Frogs Are Not Sexy

Double Mitzvah Jewrotica Parsha

Written by Sender Rozesz. Sender Rozesz is a practicing attorney with a background in Jewish pluralistic education for adults. Sender Rozesz is Jewrotica’s resident Double Mitzvah columnist. The views reflected in his writing represent his own personal views, and are not intended to reflect the views of any organizations, institutes or associations with whom he may be affiliated.

Rated PG-13

Last year, this week, we discussed the first of the ten plagues that G-d visited upon Egypt: Blood. In this plague, the water of the Nile river, the source of all of Egypt’s irrigation and abundance, and indeed, worshiped as a deity, was transformed into blood. Water into blood. Cold into hot. Apathy into passion.

This week, as the Parshah of Va’eira is upon us once more, let us discuss the second of the ten plagues that emerged from the Nile river: Frogs.

This has always been an odd one to me. Frogs? Of all creatures? Frogs are slippery and slimy, but they are neither particularly scary, nor particularly gross. From tadpoles to lily pads, they are the standard pet for adolescent boys. Could not G-d have come up with a creature a bit more frightening or intimidating for His second plague? Something more dramatic? Frogs are simply not sexy!

Even when raining frogs makes an awkward appearance in the film Magnolia, you kind of shrug and say, “weird,” without any sense of horror or doom. They simply don’t come across as very plague-like. Sure, they were a terrible nuisance to the point of distraction, as they found their way into the houses and bedrooms and beds and people and ovens and kneading troughs, and Pharaoh had to beg Moses to get rid of them. But rodents could have been just as irritating, or monkeys, or Minions for that matter.

So why frogs?

Here are three reasons that make frogs excellent candidates:

First, frogs meant something to the Egyptians. They were a symbol of fertility, likely because millions of frogs would be born each year following the flooding of the Nile, which brought such abundance and life to an otherwise arid land. Thus, the Egyptian goddess of fertility, Heqet, was depicted as a woman with the head of a frog or – wait for it – a frog at the end of a phallus.

In this context, the irony – and the amazing appropriateness of the plague – is clear. The Egyptians did whatever they could to disrupt the fertility of the Israelites. As we discussed here, the enslavement itself was intended to make the Israelites too exhausted to procreate. Indeed, Pharaoh had commanded the Jewish midwives – a role that the Egyptians associated with Heqet – to kill the male children that they were delivering. When that did not work, he ordered his minions to drown the Jewish boys in the Nile. Pharaoh thus sought to sabotage fertility, using midwives and the Nile. Now suddenly, out of the Nile itself emerges Egypt’s symbol of fertility to wreak havoc and vengeance on the oppressors. In fact, according to one Midrash, in coming “into your bed…and into you,” the frogs actually caused castration to many Egyptian men, so that they would henceforth be infertile. Tit for tat.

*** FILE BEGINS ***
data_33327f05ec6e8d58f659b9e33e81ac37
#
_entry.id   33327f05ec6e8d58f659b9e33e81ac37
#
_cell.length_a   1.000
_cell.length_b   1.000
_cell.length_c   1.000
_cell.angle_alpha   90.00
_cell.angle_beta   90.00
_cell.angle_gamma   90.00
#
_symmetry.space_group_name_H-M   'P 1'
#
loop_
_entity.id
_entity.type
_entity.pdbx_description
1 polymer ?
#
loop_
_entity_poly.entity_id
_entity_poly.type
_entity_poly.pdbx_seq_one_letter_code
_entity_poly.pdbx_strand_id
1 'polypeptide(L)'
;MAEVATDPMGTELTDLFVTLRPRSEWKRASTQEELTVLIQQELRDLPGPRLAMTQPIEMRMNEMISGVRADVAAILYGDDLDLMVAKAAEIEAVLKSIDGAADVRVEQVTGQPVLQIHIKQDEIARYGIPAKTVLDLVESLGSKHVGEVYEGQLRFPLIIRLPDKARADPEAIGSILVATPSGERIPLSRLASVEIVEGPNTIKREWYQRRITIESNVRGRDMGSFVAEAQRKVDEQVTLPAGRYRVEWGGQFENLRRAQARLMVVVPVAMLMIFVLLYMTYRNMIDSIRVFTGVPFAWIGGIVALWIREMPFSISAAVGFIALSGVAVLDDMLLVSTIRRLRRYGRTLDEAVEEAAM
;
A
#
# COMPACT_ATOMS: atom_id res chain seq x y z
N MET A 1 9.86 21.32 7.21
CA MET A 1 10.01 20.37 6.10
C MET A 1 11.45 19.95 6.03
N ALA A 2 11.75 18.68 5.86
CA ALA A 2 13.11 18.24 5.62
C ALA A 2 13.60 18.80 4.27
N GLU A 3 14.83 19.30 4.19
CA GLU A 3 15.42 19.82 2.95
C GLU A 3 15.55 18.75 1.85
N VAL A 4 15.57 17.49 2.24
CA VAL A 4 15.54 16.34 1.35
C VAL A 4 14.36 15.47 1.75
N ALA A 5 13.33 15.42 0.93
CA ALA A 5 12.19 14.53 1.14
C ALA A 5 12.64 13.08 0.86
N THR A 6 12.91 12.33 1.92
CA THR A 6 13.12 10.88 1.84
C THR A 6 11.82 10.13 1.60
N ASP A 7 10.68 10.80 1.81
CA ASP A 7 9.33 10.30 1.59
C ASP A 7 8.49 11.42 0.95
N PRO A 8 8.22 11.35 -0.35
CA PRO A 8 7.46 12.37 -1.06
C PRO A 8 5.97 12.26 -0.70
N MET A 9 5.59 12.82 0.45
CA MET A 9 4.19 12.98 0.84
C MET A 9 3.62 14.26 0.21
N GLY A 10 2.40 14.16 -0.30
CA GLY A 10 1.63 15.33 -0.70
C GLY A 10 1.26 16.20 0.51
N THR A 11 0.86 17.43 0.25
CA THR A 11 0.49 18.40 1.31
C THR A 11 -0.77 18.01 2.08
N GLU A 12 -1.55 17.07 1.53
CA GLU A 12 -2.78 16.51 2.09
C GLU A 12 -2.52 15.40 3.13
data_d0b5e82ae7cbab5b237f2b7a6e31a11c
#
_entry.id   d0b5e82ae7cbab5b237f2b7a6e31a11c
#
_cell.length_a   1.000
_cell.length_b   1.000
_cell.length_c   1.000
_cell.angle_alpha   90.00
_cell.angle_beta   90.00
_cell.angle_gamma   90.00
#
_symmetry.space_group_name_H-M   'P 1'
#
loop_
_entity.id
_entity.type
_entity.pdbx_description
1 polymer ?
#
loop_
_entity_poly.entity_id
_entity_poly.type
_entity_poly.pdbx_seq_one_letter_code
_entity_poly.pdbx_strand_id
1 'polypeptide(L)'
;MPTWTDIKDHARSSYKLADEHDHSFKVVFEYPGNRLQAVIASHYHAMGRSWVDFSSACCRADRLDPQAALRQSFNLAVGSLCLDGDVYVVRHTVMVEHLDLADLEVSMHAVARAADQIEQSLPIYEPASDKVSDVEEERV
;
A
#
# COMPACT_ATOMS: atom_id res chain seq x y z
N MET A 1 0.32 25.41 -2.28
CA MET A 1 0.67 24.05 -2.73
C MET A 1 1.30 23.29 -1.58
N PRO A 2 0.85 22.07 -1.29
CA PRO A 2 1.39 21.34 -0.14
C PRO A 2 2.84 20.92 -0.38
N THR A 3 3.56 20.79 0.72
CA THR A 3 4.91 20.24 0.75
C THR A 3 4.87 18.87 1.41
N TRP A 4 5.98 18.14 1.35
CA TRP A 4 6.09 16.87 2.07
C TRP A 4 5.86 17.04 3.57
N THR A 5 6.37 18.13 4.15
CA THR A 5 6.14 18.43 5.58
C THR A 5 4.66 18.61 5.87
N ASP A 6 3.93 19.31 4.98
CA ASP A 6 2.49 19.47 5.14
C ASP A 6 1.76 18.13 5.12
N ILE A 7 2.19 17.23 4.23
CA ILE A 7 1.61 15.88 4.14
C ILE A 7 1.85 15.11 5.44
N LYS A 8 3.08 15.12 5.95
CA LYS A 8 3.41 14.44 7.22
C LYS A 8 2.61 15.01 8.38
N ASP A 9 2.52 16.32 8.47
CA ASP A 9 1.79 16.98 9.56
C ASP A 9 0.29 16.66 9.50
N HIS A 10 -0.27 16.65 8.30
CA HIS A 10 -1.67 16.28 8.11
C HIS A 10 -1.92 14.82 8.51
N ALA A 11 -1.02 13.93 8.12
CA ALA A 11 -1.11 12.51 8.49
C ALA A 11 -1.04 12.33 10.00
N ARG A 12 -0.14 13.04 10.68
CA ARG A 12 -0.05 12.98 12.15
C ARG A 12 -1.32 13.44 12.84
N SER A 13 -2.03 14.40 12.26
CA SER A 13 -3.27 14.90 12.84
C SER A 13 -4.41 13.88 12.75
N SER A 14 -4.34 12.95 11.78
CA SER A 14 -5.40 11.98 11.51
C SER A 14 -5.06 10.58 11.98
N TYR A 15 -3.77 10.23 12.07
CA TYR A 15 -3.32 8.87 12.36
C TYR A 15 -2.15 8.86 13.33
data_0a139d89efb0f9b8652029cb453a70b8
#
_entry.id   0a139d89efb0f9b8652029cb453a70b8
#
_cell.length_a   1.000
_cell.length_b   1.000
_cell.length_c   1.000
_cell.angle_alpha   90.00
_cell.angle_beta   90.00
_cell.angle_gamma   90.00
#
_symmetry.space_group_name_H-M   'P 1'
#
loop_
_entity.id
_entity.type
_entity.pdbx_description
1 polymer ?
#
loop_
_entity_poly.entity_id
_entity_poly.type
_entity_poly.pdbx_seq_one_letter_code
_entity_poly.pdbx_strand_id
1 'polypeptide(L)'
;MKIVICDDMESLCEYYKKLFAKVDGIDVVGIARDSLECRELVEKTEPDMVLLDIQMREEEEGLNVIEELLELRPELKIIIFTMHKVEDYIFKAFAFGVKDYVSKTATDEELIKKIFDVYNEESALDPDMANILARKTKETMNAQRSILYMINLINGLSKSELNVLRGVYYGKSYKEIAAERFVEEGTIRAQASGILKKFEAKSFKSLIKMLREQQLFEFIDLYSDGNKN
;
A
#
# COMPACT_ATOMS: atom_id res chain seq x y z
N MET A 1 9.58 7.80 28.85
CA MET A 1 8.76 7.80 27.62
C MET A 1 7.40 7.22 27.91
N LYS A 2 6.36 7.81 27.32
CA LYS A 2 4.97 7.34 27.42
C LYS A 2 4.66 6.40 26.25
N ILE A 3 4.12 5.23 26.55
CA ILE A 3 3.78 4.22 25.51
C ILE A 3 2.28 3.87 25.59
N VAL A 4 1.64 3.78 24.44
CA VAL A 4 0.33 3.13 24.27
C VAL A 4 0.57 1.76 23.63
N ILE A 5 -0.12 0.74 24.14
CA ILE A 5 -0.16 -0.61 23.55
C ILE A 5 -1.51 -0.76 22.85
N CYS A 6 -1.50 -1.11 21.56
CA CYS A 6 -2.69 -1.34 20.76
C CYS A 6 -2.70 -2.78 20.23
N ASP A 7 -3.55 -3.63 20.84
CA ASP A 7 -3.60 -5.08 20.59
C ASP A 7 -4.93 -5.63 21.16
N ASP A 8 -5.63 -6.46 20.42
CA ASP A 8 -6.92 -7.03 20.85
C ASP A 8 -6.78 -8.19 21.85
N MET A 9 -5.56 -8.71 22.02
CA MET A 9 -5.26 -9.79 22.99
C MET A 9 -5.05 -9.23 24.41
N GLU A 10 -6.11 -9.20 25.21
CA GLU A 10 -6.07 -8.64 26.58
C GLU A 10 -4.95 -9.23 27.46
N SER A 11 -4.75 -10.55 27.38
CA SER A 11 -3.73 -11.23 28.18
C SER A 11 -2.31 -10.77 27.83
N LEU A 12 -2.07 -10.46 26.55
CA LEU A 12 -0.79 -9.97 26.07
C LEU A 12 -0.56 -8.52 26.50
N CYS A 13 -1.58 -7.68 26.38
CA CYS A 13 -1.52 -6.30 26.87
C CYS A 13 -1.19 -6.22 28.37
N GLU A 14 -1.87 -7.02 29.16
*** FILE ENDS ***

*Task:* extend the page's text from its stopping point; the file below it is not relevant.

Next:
Second, certain African frogs have the distinction of being able to transform from one gender to another. This is why, in Jurassic park, the supposedly all-female dinosaurs were able to switch genders and reproduce, as the scientists had used frog DNA to fill in the genetic gaps in the dinosaurs’ DNA. And what prompts a frog’s physiology to switch sides? Typically, it is when the male population is so deficient that the normal reproductive cycle is threatened, that female frogs will transform into male frogs.

(As a side note, this is to be distinguished from the modern wave of human gender re-identification and reassignment, which is not prompted by a biological imperative, as it results in sterility – not fertility. Although this begs the perhaps controversial question: If humans did have the same characteristic as African frogs, switching genders when the biological environment demanded it, would we then be satisfied with our gender assignment, knowing that if we were supposed to be something different we would be?)

But getting back to frogs – how cool is that? Pharaoh decrees that the Jewish male population be decimated by killing all newborn sons, intending that the Israelites will be left with a disproportionately-large female population, for the reasons that we discuss here. Instead what happens? “And the people multiplied and became very strong.” Exodus, 1:20. Now, when it comes time for Egypt’s comeuppance, what form does the plague take? Frogs, which similarly defy the natural consequences of an asymmetrical gender population. The clear message? G-d will find a way to ensure that His people will thrive notwithstanding Pharaoh’s best efforts.

Finally, whereas the first plague was intended to transform the Egyptians’ cool apathy towards G-d – symbolized by their worship of the Nile – into the heat of spiritual passion represented by blood; the second plague was the opposite: to cool off the Egyptians’ excitement for materiality. This is why G-d emphasized that the frogs “will go up and come into your house and into your bedroom and upon your bed and into the house of your servants and into your people, and into your [hot] ovens and into your kneading troughs; and into you and into your people and into all your servants, the frogs will ascend.” Exodus, 7:28-29. The frogs, naturally cold creatures who live in a naturally cold habitat, would infiltrate the Egyptians entire material world and all of their possessions. And as a practical matter, your enthusiasm for houses, furnishings, and food, simply cannot be the same if you are going to be sharing them with swarms of frogs.

And so, in many ways, the frogs were the second stage in the installation of a spiritual thermostat, bringing the temperature of Egypt back into balance.